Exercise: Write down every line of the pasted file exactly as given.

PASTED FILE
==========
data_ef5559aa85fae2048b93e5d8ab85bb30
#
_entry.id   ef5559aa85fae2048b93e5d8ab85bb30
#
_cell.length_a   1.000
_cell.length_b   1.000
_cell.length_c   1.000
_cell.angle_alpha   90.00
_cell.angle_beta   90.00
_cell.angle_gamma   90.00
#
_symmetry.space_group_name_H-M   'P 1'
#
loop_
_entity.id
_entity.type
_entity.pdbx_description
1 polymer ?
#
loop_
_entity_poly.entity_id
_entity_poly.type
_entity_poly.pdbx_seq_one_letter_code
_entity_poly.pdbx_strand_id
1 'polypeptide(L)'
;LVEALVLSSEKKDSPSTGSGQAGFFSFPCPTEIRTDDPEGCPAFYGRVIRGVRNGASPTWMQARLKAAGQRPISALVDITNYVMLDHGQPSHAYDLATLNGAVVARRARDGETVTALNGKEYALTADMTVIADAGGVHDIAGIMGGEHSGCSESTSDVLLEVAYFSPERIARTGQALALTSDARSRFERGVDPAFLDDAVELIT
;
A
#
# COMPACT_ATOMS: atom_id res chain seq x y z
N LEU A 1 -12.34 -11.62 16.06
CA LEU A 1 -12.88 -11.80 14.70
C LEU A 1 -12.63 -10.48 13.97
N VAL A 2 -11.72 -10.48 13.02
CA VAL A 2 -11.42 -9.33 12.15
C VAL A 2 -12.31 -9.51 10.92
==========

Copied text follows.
data_ef5559aa85fae2048b93e5d8ab85bb30
#
_entry.id   ef5559aa85fae2048b93e5d8ab85bb30
#
_cell.length_a   1.000
_cell.length_b   1.000
_cell.length_c   1.000
_cell.angle_alpha   90.00
_cell.angle_beta   90.00
_cell.angle_gamma   90.00
#
_symmetry.space_group_name_H-M   'P 1'
#
loop_
_entity.id
_entity.type
_entity.pdbx_description
1 polymer ?
#
loop_
_entity_poly.entity_id
_entity_poly.type
_entity_poly.pdbx_seq_one_letter_code
_entity_poly.pdbx_strand_id
1 'polypeptide(L)'
;LVEALVLSSEKKDSPSTGSGQAGFFSFPCPTEIRTDDPEGCPAFYGRVIRGVRNGASPTWMQARLKAAGQRPISALVDITNYVMLDHGQPSHAYDLATLNGAVVARRARDGETVTALNGKEYALTADMTVIADAGGVHDIAGIMGGEHSGCSESTSDVLLEVAYFSPERIARTGQALALTSDARSRFERGVDPAFLDDAVELIT
;
A
#
# COMPACT_ATOMS: atom_id res chain seq x y z
N LEU A 1 -12.34 -11.62 16.06
CA LEU A 1 -12.88 -11.80 14.70
C LEU A 1 -12.63 -10.48 13.97
N VAL A 2 -11.72 -10.48 13.02
CA VAL A 2 -11.42 -9.33 12.15
C VAL A 2 -12.31 -9.51 10.92